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Swedish-Iranian Scholar's Death Sentence Upheld: Family

Ahmadreza Jalali (or Djalali), researcher jailed in Iran and condemned to death.

Iran’s Supreme Court has upheld the death sentence of an Iranian-Swedish scholar, Ahmadreza Jalali, his wife told Radio Farda.

“We were informed of the ruling on Saturday without receiving a copy of the written verdict," said Vida Mehran Nia.

Jalali (or Djalali), a resident of Sweden since 2009, is a physician and researcher focused on crisis management affiliated with the Karolinska Institute near Stockholm. While on an official academic visit hosted by Tehran University, Jalali was accused of “collaboration with a hostile government” and arrested in April 2016. Since then, he has been kept behind bars at Tehran’s notorious prison, Evin.

Jalali was tried by a notorious Judge, Abolqassem Salavati in a Revolutionary Court and sentenced to death for “corruption on Earth” on October 21. Salavati is well-known for issuing harsh sentences, especially in political cases.

Tehran Prosecutor-General Abbas Ja’fari Dolatabadi said on October 24 that Jalali had numerous sessions with more than eight Israeli Mossad officers and had allegedly transferred information on military sites and Iran’s Atomic Energy Organization activities, as well as other sensitive data, to Mossad in exchange for money and a residential permit in Sweden.

In an open letter to Iran’s permanent representative to the UN, 74 Nobel laureates condemned the “illegal and unjust verdict” against Jalali, insisting he had been sentenced for refusing to collaborate with Iranian security apparatuses.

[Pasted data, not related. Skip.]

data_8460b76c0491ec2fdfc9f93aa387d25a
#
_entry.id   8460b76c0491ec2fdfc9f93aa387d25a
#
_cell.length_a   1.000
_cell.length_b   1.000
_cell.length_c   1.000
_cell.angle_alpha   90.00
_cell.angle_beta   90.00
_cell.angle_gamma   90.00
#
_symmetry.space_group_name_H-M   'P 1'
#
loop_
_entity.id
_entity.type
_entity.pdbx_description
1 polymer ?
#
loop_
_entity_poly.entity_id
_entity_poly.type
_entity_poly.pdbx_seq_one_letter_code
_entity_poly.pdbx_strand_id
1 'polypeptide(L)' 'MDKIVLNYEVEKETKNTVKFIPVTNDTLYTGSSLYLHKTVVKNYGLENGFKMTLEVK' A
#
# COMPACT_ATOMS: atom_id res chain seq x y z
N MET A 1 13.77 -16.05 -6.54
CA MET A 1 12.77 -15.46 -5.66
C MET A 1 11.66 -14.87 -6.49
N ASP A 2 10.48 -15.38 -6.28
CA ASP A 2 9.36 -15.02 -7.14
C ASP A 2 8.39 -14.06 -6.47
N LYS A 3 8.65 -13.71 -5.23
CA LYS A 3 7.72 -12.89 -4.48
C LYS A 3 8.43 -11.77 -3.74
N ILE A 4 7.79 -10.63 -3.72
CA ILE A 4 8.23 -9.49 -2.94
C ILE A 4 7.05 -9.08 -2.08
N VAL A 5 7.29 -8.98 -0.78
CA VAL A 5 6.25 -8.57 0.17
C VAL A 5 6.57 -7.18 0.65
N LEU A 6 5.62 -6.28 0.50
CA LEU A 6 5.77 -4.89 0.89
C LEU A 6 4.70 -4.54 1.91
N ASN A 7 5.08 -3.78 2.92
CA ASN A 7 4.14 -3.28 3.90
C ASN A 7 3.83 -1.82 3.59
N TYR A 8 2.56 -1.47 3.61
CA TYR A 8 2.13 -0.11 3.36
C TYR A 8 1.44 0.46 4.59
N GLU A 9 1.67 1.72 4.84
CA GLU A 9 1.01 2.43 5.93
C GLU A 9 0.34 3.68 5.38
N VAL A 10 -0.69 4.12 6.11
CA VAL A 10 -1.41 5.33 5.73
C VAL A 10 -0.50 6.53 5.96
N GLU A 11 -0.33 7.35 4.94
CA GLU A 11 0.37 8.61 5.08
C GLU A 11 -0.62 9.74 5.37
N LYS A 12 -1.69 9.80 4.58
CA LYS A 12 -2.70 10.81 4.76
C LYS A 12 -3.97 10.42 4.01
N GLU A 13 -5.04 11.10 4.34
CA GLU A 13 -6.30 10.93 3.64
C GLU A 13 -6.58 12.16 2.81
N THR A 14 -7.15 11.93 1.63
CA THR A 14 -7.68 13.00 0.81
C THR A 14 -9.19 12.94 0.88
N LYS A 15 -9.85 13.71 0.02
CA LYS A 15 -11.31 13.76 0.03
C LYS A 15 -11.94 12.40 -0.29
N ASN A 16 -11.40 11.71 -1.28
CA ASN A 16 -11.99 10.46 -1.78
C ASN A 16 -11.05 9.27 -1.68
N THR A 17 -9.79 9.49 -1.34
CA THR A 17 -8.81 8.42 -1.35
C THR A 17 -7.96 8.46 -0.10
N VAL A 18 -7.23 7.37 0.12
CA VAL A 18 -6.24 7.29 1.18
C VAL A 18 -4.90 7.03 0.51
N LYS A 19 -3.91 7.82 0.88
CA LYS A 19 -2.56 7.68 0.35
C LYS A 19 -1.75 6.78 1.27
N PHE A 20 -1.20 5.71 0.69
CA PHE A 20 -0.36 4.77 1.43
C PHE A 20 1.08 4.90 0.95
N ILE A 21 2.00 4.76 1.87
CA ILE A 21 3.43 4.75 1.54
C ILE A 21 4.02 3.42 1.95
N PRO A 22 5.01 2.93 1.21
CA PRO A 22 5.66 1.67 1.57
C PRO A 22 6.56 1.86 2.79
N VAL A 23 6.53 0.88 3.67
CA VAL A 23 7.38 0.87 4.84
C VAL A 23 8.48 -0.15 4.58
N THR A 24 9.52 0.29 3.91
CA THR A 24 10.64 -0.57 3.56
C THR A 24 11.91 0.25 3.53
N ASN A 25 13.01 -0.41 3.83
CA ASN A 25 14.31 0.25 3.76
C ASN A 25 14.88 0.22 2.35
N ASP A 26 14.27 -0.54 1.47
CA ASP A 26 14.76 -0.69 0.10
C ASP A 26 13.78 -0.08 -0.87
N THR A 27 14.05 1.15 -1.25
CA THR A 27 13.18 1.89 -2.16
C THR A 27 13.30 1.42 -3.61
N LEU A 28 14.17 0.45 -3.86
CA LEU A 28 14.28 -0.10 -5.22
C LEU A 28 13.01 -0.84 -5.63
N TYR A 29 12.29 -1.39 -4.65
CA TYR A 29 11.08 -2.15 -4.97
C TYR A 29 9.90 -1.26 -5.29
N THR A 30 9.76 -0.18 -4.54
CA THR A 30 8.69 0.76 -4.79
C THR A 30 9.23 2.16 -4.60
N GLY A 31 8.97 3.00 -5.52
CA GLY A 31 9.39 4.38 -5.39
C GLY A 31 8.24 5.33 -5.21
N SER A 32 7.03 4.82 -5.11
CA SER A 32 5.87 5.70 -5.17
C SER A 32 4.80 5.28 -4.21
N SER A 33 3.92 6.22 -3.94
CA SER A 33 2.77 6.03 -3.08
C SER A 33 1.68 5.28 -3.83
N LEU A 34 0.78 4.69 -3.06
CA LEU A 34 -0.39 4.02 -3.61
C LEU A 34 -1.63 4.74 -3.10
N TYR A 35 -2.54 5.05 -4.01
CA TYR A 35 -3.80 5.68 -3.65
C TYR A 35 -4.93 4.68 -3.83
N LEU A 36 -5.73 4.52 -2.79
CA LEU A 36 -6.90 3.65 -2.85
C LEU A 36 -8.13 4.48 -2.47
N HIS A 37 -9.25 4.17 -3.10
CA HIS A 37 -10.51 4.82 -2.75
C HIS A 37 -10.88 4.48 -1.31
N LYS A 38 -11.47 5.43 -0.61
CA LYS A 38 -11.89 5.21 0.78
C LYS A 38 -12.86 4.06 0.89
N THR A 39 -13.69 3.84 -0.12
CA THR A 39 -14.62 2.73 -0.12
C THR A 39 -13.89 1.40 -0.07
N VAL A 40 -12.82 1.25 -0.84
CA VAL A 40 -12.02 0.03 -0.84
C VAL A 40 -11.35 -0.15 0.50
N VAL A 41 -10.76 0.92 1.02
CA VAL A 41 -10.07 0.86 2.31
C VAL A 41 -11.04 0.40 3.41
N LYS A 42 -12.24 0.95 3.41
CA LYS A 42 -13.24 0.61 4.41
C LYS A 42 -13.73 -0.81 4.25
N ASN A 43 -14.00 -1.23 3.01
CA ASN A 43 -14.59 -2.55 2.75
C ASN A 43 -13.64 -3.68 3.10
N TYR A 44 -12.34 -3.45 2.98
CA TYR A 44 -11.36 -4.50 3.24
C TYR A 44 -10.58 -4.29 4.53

Amnesty International (AI) also emphasized that “Jalali has been under pressure to sign documents, admitting that he had collaborated with a 'hostile government.'"

When Jalali refused, he was threatened with being charged with waging a “war against God,” which is punishable by death in Iran, AI noted, adding, “There has been no evidence showing Jalai has ever had any activity outside the academic domain.”

Sweden has condemned the sentence and said it had brought the matter up at high-level meetings with Iranian representatives in Stockholm and Tehran.

"We condemn the use of the death penalty in all its forms. The death penalty is an inhuman, cruel, and irreversible punishment that has no place in modern law," Swedish Foreign Minister Margot Wallstrom said in an emailed comment.

Vrije Universiteit Brussel (VUB), with whom Jalai is also affiliated, warned on its website that he was due to be executed in two weeks.

Jalali’s family and colleagues initially kept news of the arrest under wraps in an attempt to prevent the situation from escalating but have spoken out following the issuance of the death penalty.

The VUB announced the news on their website, insisting Jalali had received neither a trial nor access to a lawyer.

The university’s rector, Caroline Pauwels, announced, “A scientist performing important humanitarian work gets sentenced without public trial and is looking at the death penalty.

This is an outrageous violation of universal human rights, against which we should react decisively.”

The head of VUB's Research Group on Emergency and Disaster Medicine, Ives Hubloue, told Science, "Jalali is not interested in politics. We don't believe he would do anything at all (against the Iranian government). We don't believe he did anything wrong. Let him go. Let him do his work. We need him."

Hubloue told the publication he believed Jalali’s arrest was related to his international contacts at the university, some of whom are from countries hostile to Iran, such as Israel. But he maintained the contacts were solely scientific.